For life to be possible, Titan would need liquid water, which is not stable for long because Titan is too cold. However, many of the large icy moons in the outer solar system host active water volcanism. Most of them contain a lot of liquid water, which flows across their surfaces in the same way lava does on Earth. Their internal heat initiates a melt that rises to the surface. These moons also contain various substances that are antifreezes (e.g. ammonia or formaldehyde). They are mixed into the water which lowers the density of liquid water and helps the water come up to the surface through the more dense icy crust. Titan is the second largest moon in the solar system, and if it hosts such volcanic processes, then water exists temporarily on the surface.

Titan can also be heated with large impacts. In the early 1990s, Carl Sagan and W. Reid Thompson of Cornell University suggested that impacts on the surface of Titan would melt the icy crust and produce liquid water. Lunine and a colleague from Moscow have been modeling impacts on Titan to see what fraction of the crater would become liquid due to an impact. They calculate that an impact of a one-kilometer-diameter comet can turn about 5 percent of a craterıs interior into liquid. Their simulations also show that the areas potentially containing organic matter would not be heavily shocked in an impact. Organic material survives such events and would be tossed in the crater where the liquid water would exist. When life on Earth originated about 4 billion years ago, large impacts were frequent.

"An organic soup on Earth did not have much uninterrupted time to form products relevant to life. Undoubtedly, the environment was changing dramatically, as young Earth was struck by other impacts or altered by volcanism," Lunine says.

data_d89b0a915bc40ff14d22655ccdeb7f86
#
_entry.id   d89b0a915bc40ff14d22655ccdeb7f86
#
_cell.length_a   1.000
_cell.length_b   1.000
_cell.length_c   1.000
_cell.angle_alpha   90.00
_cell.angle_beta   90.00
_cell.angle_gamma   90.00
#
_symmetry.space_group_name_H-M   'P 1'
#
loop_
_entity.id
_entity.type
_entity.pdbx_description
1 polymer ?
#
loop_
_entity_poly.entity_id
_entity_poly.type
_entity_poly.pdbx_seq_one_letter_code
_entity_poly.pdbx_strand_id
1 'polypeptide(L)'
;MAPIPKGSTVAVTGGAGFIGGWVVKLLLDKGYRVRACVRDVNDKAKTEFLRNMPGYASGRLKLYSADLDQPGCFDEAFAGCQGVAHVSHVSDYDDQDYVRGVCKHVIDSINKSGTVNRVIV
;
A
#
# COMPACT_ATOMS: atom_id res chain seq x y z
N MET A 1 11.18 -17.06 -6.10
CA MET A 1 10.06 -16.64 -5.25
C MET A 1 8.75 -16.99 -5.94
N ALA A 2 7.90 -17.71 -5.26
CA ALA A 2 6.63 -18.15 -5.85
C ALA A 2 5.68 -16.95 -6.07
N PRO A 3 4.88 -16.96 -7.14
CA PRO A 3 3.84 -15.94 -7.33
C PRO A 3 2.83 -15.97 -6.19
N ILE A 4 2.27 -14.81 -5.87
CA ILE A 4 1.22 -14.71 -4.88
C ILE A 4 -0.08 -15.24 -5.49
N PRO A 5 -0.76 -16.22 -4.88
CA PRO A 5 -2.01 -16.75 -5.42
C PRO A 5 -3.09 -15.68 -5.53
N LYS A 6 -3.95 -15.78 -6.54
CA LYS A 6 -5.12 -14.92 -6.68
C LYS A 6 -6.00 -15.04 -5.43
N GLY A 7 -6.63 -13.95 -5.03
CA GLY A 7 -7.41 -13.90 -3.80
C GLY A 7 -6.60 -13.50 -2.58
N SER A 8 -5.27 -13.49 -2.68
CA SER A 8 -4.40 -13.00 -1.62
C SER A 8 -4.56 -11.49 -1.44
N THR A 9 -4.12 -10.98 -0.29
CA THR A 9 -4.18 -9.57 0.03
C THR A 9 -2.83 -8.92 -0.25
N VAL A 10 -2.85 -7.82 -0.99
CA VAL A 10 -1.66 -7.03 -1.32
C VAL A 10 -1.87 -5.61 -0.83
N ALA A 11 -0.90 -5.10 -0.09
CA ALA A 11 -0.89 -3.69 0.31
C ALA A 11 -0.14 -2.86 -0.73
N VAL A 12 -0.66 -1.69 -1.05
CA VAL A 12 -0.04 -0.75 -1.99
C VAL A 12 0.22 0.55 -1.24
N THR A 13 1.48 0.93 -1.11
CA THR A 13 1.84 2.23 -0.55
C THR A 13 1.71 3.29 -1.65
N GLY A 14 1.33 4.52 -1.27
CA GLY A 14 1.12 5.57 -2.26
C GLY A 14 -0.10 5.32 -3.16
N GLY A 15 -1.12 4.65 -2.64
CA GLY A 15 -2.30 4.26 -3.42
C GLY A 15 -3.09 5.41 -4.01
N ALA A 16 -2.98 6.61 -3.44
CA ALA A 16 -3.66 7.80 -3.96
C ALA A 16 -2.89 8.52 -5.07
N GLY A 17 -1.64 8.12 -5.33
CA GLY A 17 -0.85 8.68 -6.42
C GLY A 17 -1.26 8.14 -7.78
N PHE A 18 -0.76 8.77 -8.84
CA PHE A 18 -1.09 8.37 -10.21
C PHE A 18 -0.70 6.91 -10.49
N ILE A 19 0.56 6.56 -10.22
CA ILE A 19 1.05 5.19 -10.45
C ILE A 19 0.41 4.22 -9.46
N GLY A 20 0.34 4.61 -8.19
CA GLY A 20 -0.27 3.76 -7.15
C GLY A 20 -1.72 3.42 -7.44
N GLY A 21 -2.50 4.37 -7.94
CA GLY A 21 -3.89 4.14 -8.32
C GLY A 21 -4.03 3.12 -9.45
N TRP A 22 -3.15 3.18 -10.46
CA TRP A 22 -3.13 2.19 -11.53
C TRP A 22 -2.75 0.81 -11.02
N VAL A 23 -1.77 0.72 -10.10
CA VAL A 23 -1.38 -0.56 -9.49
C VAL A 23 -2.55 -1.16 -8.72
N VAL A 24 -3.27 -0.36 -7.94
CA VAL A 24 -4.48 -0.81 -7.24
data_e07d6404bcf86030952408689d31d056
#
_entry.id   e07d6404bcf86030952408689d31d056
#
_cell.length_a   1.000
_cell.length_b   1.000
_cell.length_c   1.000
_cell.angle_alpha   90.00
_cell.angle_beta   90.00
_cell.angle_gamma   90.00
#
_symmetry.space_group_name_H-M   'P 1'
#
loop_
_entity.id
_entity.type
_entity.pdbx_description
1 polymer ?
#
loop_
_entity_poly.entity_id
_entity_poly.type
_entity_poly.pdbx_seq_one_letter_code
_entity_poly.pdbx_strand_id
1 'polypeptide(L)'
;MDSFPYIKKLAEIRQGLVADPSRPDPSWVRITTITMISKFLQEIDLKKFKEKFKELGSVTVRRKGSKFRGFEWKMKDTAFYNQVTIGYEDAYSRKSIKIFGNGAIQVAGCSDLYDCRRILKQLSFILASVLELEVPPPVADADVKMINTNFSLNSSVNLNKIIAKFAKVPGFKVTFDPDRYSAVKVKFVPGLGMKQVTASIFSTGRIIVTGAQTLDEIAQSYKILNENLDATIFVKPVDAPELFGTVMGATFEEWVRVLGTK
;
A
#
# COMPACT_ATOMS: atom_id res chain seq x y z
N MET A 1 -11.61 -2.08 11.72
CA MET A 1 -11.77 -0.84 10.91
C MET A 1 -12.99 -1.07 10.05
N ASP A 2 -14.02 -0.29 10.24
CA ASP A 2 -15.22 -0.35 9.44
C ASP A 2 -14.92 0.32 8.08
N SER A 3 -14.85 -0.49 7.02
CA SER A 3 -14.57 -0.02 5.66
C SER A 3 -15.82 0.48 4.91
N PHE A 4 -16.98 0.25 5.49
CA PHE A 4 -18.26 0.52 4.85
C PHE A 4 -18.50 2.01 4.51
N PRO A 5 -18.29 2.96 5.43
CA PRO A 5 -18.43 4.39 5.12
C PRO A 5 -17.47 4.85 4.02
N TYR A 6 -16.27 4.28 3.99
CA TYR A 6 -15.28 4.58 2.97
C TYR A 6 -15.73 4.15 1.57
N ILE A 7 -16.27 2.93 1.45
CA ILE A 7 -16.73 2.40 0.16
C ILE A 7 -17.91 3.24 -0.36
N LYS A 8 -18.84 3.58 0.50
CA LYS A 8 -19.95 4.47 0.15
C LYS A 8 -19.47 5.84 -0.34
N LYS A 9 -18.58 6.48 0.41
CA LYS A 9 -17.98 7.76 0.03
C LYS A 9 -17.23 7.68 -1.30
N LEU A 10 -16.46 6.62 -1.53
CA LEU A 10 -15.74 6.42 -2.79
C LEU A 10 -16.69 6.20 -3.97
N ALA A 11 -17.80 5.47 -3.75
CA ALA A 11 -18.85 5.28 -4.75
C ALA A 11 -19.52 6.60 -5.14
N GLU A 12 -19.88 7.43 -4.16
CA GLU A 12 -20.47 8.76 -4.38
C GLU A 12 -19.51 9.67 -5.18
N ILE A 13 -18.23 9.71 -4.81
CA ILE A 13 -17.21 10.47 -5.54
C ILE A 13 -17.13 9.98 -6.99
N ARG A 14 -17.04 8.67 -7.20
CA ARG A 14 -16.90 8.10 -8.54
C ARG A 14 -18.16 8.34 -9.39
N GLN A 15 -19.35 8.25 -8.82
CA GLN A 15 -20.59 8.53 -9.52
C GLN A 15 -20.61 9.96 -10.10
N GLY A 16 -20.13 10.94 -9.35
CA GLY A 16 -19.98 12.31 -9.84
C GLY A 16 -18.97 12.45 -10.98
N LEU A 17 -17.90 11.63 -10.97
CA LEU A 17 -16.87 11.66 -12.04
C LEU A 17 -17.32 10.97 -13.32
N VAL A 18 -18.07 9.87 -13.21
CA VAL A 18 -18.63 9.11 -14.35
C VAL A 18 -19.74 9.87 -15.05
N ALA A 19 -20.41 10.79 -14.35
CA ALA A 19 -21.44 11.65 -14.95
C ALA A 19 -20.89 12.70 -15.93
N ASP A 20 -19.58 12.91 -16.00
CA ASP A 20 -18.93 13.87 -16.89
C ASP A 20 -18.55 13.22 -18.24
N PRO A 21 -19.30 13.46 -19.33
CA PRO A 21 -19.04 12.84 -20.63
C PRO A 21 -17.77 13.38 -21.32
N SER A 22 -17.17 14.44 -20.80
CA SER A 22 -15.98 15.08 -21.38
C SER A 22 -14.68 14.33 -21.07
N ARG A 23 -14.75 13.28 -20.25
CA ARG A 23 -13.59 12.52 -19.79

Although today the solar system is relatively a quiet place, a one-kilometer-diameter object could hit Titan once every 10 million - 50 million years.

"There should be areas that haven't been changed in geologically recent time and where the products of organic processes that happened after that impact should be preserved. These may not be possible to investigate with the Cassini-Huygens probe, but could be done with the following missions. We are very optimistic that there are places on Titan where organic matter might be dropped into the liquid water at the bottom of the crater after an impact. This water can be available for hundreds or even up to a thousand years," Lunine says. A thousand years is very short on a geologic time scale, but it's a long time for organic chemistry.

"No scientist has a thousand years, so we can't proceed at this time scale in the laboratory. Though we don't have a chance to see organic reaction on Titan in action, we may find the products of organic chemistry if we go to the right place," he adds. "If Cassini finds that organic matter looks the same everywhere on the surface, then this probably did not happen. But we need to go and see."

The chance that the Huygens probe will land in the right place is infinitesimal, but the Cassini orbiter can map the surface and tell if amino acids or peptides might be present. "We have been designing miniature laboratory equipment that may be eventually sent to Titan to analyze the properties of organic molecules on the surface," Lunine says. The search would be for fossil organics, not fossil life, that have been modified at the bottoms of craters.